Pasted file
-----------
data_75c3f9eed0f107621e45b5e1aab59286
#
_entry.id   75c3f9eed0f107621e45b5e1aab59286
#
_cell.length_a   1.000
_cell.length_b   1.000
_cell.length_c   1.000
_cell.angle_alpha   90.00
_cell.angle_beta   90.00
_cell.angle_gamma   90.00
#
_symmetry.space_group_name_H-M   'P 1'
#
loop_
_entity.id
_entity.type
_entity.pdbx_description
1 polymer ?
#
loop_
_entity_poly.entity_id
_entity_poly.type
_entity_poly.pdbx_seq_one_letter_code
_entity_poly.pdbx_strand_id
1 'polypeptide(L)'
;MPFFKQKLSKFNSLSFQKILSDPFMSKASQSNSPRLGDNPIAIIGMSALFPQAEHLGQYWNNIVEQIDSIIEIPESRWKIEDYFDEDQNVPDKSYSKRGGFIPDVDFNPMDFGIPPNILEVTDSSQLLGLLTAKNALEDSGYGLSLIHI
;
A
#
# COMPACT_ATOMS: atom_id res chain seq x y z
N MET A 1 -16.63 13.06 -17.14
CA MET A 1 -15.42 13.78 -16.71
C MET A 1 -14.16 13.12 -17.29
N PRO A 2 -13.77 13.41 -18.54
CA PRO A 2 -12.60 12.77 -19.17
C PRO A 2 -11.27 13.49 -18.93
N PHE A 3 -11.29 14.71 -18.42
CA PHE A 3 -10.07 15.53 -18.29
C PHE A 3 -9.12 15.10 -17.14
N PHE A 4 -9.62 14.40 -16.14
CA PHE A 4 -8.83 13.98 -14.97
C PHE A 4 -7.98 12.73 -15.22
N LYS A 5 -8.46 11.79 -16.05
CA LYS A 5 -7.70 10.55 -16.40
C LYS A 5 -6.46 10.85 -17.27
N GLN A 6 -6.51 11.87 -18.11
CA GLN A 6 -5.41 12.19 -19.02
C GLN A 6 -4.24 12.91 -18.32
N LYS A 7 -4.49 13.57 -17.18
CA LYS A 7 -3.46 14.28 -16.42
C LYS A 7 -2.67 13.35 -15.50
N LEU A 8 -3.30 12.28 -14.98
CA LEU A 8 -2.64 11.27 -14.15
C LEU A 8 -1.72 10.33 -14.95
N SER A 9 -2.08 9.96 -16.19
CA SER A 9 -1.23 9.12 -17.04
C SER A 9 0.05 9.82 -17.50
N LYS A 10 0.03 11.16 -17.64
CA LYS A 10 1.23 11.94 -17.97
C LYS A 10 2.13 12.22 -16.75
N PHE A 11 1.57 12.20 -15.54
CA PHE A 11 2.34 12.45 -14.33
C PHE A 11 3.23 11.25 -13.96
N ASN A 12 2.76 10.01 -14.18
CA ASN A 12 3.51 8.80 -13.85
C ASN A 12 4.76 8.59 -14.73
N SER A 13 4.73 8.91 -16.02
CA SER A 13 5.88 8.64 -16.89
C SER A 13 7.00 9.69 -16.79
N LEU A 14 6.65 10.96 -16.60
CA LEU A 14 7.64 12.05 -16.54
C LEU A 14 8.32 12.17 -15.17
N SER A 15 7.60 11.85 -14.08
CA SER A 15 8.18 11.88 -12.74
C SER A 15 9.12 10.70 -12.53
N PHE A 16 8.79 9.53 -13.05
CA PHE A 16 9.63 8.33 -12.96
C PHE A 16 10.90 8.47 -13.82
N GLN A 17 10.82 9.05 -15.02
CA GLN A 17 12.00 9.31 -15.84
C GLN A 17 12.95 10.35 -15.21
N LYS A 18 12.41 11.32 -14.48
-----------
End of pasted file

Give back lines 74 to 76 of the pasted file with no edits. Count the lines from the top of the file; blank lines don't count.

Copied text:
CA SER A 15 8.18 11.88 -12.74
C SER A 15 9.12 10.70 -12.53
N PHE A 16 8.79 9.53 -13.05